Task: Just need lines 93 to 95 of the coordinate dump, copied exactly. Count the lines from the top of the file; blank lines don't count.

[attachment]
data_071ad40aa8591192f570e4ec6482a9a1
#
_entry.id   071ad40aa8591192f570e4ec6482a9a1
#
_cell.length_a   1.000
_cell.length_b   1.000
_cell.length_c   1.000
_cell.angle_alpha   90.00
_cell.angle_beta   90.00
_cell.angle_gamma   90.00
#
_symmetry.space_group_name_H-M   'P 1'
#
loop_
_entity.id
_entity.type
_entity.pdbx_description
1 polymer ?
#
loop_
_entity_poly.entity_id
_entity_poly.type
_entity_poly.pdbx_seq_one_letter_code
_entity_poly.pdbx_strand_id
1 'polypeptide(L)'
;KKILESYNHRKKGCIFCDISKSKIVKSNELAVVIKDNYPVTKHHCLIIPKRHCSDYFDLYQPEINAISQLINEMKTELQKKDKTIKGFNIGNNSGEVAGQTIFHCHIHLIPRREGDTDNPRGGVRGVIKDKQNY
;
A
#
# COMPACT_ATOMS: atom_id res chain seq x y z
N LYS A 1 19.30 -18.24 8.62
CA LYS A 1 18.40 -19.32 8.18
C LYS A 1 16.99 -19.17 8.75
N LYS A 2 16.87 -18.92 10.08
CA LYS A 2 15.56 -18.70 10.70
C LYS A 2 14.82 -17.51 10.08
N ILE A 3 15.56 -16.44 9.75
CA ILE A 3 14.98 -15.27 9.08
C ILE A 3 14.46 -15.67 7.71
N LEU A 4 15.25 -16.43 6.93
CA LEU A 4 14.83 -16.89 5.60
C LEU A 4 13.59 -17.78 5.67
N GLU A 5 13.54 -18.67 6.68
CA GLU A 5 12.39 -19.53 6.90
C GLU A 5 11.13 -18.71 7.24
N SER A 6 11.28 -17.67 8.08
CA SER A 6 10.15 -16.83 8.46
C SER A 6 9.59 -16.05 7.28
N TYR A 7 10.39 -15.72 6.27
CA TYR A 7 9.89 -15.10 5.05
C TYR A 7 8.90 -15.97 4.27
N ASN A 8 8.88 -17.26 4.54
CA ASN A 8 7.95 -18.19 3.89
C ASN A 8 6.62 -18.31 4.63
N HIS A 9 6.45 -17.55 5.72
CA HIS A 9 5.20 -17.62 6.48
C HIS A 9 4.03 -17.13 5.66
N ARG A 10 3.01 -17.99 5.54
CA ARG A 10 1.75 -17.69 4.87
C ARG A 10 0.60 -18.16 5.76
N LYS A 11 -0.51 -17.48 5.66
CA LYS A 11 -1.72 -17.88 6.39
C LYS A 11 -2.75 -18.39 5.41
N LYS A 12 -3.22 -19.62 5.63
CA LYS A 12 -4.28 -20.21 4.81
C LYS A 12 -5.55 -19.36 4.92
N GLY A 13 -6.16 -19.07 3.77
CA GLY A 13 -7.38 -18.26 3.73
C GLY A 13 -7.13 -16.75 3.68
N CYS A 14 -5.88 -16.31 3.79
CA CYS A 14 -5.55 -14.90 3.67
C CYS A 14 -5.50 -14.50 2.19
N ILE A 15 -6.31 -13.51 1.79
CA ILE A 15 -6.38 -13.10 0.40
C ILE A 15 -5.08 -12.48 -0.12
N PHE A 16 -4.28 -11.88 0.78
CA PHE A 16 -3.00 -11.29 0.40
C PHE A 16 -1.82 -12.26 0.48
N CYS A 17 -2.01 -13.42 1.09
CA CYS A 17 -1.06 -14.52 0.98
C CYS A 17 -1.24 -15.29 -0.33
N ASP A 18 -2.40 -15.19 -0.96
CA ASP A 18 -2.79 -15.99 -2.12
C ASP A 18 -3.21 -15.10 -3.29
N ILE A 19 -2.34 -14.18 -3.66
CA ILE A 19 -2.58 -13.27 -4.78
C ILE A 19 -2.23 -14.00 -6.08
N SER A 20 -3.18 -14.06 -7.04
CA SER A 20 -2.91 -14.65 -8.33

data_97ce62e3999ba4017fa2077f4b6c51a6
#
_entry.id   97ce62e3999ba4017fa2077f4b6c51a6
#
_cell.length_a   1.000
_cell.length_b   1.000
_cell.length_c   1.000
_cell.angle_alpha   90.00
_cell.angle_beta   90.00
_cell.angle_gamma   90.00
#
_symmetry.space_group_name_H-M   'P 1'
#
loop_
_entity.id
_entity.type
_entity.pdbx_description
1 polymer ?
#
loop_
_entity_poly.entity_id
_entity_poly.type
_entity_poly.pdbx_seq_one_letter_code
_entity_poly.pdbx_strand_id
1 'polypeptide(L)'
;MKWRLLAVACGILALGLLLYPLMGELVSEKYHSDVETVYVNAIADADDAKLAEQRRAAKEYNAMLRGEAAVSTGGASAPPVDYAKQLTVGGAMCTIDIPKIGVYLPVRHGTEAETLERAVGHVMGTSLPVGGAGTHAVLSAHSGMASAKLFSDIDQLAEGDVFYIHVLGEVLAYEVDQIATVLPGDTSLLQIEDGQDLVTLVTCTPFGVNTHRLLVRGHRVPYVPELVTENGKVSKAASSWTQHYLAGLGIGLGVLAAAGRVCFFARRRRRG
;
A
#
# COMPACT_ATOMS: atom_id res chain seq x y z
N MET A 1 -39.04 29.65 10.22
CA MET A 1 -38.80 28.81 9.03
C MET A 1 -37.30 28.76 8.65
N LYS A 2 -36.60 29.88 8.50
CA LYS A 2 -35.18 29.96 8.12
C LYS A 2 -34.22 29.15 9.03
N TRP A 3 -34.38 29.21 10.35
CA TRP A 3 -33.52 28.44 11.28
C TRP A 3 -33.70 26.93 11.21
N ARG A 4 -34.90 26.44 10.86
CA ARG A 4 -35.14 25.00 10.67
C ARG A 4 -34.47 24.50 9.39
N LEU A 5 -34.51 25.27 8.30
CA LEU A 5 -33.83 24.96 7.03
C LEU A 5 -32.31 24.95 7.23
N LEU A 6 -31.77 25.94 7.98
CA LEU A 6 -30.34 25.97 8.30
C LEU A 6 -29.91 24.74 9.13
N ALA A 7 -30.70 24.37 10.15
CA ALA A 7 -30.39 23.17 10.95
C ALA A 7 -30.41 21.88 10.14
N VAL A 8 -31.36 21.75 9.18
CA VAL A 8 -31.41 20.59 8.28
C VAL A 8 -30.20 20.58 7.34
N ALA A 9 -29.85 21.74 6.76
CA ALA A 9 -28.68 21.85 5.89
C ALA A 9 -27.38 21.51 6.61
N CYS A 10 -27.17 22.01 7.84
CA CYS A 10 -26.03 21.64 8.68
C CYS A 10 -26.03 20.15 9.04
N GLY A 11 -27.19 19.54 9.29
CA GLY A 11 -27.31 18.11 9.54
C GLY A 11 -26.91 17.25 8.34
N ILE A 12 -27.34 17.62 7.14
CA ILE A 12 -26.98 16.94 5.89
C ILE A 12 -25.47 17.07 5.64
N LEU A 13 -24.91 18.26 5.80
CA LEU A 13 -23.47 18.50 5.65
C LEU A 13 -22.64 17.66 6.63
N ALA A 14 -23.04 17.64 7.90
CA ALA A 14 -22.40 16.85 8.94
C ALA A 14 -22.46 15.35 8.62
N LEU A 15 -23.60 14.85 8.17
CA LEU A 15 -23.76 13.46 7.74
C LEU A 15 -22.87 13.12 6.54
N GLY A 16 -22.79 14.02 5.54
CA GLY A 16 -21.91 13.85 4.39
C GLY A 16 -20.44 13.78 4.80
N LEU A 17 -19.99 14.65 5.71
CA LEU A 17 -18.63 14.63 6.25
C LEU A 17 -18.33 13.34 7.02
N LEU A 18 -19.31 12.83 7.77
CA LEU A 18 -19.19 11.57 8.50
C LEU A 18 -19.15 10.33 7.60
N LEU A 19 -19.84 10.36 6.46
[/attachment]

#
_cell.length_a   1.000
_cell.length_b   1.000